School safety

Hiring more security officers in Memphis after school shootings could have unintended consequences

PHOTO: Jahi Chikwendiu/The Washington Post/Getty Images

Tennessee’s largest district, Shelby County Schools, is slated to add more school resource officers under the proposed budget for next school year.

Superintendent Dorsey Hopson earmarked $2 million to hire 30 school resource officers in addition to the 98 already in some of its 150-plus schools. The school board is scheduled to vote on the budget Tuesday.

But an increase in law enforcement officers could have unintended consequences.

A new state law that bans local governments from refusing to cooperate with federal immigration officials could put school resource officers in an awkward position.

Tennessee Education Commissioner Candice McQueen recently reminded school personnel they are not obligated to release student information regarding immigration status. School resource officers employed by police or sheriff’s departments, however, do not answer to school districts. Shelby County Schools is still reviewing the law, but school board members have previously gone on the record emphasizing their commitment to protecting undocumented students.

“Right now we are just trying to get a better understanding of the law and the impact that it may have,” said Natalia Powers, a district spokeswoman.

Also, incidents of excessive force and racial bias toward black students have cropped up in recent years. Two white Memphis officers were fired in 2013 after hitting a black student and wrestling her to the ground because she was “yelling and cussing” on school grounds. And mothers of four elementary school students recently filed a lawsuit against a Murfreesboro officer who arrested them at school in 2016 for failing to break up a fight that occurred off-campus.

Just how common those incidents are in Memphis is unclear. In response to Chalkbeat’s query for the number and type of complaints in the last two school years, Shelby County Schools said it “does not have any documents responsive to this request.”

Currently, 38 school resource officers are sheriff’s deputies, and the rest are security officers hired by Shelby County Schools. The officers respond and work to prevent criminal activity in all high schools and middle schools, Hopson said. The 30 additional officers would augment staffing at some schools and for the first time, branch out to some elementary schools. Hopson said those decisions will be based on crime rates in surrounding neighborhoods and school incidents.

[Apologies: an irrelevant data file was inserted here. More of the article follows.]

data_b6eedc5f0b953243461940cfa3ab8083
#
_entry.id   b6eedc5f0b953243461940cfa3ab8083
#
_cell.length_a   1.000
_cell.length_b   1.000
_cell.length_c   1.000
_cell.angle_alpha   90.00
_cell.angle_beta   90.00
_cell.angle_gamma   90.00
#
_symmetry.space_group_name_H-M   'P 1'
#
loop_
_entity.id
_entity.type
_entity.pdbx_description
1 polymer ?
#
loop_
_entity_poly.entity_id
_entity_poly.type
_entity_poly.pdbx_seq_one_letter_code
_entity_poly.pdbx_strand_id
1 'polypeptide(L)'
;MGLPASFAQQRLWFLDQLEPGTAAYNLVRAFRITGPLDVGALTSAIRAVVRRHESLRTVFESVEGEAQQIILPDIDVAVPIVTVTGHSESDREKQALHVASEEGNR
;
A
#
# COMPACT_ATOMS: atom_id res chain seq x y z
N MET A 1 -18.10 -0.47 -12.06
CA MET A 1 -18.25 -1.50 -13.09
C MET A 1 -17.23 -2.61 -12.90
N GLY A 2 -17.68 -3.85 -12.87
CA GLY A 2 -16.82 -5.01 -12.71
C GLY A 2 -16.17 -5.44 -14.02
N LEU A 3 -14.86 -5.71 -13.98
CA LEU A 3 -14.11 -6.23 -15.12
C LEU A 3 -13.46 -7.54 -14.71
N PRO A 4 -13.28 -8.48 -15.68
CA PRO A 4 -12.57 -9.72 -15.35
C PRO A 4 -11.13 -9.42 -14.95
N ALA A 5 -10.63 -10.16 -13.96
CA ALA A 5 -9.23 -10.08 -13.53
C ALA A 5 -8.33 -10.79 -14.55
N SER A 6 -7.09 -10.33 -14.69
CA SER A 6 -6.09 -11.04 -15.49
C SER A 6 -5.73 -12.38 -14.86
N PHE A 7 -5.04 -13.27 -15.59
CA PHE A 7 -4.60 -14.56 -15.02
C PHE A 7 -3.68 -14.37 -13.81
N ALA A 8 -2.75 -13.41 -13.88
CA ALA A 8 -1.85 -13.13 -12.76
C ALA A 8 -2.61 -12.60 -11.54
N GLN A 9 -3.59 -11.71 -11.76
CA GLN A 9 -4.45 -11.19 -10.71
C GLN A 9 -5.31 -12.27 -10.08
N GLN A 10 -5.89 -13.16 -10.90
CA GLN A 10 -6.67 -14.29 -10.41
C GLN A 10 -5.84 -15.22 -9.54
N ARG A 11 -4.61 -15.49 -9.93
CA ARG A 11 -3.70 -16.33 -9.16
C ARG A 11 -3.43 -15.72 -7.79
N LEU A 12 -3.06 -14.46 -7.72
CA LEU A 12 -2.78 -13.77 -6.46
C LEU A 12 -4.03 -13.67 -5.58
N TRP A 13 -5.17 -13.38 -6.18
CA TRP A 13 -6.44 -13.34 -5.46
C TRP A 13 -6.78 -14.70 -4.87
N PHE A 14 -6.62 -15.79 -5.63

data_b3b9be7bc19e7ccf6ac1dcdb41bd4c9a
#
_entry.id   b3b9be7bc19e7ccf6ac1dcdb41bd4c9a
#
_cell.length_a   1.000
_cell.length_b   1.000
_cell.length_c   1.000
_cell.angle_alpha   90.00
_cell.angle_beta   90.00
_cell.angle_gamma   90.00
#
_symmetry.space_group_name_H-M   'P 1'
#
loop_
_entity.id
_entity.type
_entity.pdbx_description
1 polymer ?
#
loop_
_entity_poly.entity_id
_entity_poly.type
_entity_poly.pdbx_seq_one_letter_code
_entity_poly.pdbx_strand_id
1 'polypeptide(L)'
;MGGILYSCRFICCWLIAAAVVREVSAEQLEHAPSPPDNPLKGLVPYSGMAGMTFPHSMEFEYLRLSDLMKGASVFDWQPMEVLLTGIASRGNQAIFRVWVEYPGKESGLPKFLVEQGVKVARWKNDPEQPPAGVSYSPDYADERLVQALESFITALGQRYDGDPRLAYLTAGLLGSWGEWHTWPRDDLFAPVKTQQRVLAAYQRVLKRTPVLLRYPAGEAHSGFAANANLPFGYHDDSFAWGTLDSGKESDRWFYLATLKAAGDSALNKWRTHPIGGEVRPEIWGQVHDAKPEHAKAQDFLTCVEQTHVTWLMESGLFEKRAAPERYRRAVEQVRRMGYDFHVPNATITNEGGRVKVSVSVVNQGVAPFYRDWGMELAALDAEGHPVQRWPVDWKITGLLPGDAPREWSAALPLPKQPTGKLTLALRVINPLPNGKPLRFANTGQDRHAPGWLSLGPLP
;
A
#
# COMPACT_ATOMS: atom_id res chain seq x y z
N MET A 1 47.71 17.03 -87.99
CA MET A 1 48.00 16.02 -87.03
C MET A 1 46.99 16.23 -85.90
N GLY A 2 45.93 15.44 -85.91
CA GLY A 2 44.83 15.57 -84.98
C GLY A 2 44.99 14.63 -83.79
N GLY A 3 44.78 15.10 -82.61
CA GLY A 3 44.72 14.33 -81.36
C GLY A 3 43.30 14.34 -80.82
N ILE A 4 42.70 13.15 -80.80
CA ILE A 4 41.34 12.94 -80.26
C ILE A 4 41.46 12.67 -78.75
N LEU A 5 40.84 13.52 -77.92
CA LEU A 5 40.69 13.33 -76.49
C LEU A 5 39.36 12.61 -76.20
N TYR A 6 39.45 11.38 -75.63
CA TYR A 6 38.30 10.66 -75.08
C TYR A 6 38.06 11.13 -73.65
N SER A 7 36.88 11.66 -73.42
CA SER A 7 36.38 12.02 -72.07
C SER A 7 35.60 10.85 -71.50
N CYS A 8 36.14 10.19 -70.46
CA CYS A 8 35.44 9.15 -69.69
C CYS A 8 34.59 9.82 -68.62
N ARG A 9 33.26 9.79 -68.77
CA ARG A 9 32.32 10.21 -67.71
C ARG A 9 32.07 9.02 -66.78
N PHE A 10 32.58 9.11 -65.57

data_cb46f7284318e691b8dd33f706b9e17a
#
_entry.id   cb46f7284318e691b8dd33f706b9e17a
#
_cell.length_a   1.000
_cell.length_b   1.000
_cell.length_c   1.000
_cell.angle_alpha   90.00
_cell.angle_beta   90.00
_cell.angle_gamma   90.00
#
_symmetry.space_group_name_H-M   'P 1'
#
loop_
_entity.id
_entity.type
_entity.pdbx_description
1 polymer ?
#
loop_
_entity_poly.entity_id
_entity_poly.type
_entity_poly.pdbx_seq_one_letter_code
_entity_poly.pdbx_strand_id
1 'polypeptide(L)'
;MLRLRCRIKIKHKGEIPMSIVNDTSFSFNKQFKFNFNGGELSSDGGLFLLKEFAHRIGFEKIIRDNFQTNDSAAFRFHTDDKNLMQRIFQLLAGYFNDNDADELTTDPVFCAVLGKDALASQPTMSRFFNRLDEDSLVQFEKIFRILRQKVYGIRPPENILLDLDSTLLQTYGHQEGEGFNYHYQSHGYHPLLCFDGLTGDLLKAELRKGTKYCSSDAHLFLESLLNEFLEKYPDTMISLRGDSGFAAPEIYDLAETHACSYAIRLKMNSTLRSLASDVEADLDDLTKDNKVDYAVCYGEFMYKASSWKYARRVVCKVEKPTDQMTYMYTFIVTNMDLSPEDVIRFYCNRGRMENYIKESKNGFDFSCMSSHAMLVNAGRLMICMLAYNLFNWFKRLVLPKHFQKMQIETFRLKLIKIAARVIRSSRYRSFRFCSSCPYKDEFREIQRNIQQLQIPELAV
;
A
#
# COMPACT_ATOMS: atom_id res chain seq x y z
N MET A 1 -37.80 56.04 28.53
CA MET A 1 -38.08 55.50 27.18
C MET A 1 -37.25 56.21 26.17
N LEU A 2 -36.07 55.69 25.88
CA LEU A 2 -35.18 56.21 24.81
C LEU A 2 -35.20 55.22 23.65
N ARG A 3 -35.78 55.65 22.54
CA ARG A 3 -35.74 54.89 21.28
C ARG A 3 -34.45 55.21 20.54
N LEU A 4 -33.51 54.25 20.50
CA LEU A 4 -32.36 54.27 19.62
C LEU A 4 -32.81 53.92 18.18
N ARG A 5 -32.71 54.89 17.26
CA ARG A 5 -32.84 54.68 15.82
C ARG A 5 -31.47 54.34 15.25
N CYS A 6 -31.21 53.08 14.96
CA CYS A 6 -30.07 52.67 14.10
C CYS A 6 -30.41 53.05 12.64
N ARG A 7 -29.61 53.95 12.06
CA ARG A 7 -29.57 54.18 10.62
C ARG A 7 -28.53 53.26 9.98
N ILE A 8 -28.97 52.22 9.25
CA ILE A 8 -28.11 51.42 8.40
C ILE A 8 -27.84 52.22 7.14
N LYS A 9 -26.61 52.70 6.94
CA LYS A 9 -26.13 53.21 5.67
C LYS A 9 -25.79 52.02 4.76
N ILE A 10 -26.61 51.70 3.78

Hopson’s initial recommendation for more school resource officers was in response to the school shooting in Parkland, Florida, that killed 17 people and sparked a wave of student activism on school safety, including in Memphis.

Gov. Bill Haslam’s recent $30 million budget boost would allow school districts across Tennessee to hire more law enforcement officers or improve building security. Measures to arm some teachers with guns or outlaw certain types of guns have fallen flat.

For more on the role and history of school resource officers in Tennessee, read our five things to know.

Sheriff’s deputies and district security officers meet weekly, said Capt. Dallas Lavergne of the Shelby County Sheriff’s Office. When the Memphis Police Department pulled their officers out of school buildings following the merger of city and county school systems, the county Sheriff’s Office replaced them with deputies.

All deputy recruits go through school resource officer training, and those who are assigned to schools get additional annual training. In a 2013 review of police academies across the nation, Tennessee was cited as the only state that had specific training for officers deployed to schools.